Ada WangHarvard University

Please Note: There will be a pre-seminar in Skiles 005 at 11 am.

Independent component analysis (ICA) is a classical data analysis method to study mixtures of independent sources. An ICA model is said to be identifiable if the mixing can be recovered uniquely. Identifiability is known to hold if and only if at most one of the sources is Gaussian, provided the number of sources is at most the number of observations. In this talk, I will discuss our work to generalize the identifiability of ICA to the overcomplete setting, where the number of sources can exceed the number of observations.The underlying problem is algebraic and the proof studies linear spaces of rank one symmetric matrices. Based on joint work with Anna Seigal https://arxiv.org/abs/2401.14709

Measuring combinatorial complexity via regularity lemmas

Series
Time
Friday, April 5, 2024 - 16:00 for 1 hour (actually 50 minutes)
Location
Lecture Auditorium 1443, Klaus Building
Speaker
Caroline TerryOhio State University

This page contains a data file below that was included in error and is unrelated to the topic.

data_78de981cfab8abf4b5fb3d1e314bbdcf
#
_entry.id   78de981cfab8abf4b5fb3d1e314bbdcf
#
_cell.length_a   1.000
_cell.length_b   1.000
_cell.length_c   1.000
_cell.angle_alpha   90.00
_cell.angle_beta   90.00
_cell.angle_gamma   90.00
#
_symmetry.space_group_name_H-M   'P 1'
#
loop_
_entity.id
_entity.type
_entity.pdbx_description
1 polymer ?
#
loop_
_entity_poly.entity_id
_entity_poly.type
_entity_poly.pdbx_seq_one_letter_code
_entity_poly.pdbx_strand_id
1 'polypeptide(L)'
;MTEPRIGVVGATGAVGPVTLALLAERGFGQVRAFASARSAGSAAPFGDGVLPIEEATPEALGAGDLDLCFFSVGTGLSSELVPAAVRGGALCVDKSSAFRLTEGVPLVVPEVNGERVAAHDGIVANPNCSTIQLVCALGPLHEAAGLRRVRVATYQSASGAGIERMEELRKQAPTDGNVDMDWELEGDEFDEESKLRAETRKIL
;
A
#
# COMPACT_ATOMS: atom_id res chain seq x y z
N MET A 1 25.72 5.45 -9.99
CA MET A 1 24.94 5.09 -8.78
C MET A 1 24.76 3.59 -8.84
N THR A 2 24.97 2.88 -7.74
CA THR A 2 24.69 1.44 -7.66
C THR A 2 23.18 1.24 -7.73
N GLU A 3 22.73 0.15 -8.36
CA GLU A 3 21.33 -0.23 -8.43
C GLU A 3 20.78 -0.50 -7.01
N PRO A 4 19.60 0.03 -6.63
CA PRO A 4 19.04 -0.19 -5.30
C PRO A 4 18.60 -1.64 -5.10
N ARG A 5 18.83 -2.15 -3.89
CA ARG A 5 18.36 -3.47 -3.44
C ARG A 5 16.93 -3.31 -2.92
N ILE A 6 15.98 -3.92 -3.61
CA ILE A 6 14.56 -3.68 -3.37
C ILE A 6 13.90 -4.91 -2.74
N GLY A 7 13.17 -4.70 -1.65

Atlanta Combinatorics Colloquium Hosted by Georgia Tech

Abstract: Many tools have been developed in combinatorics to study global structure in finite graphs. One such tool is called Szemerédi's regularity lemma, which gives a structural decomposition for any large finite graph. Beginning with work of Alon–Fischer–Newman, Lovász–Szegedy, and Malliaris–Shelah, it has been shown over the last 15 years that regularity lemmas can be used to detect structural dichotomies in graphs, and that these dichotomies have deep connections to model theory. In this talk, I present extensions of this type of result to arithmetic regularity lemmas, which are analogues of graph regularity lemmas, tailored to the study of combinatorial problems in finite groups. This work uncovered tight connections between tools from additive combinatorics, and ideas from the model theoretic study of infinite groups.

Riemannian geometry and contact topology III

Series
Geometry Topology Working Seminar
Time
Friday, April 5, 2024 - 14:00 for 2 hours
Location
Skiles 006
Speaker
John EtnyreGeorgia Tech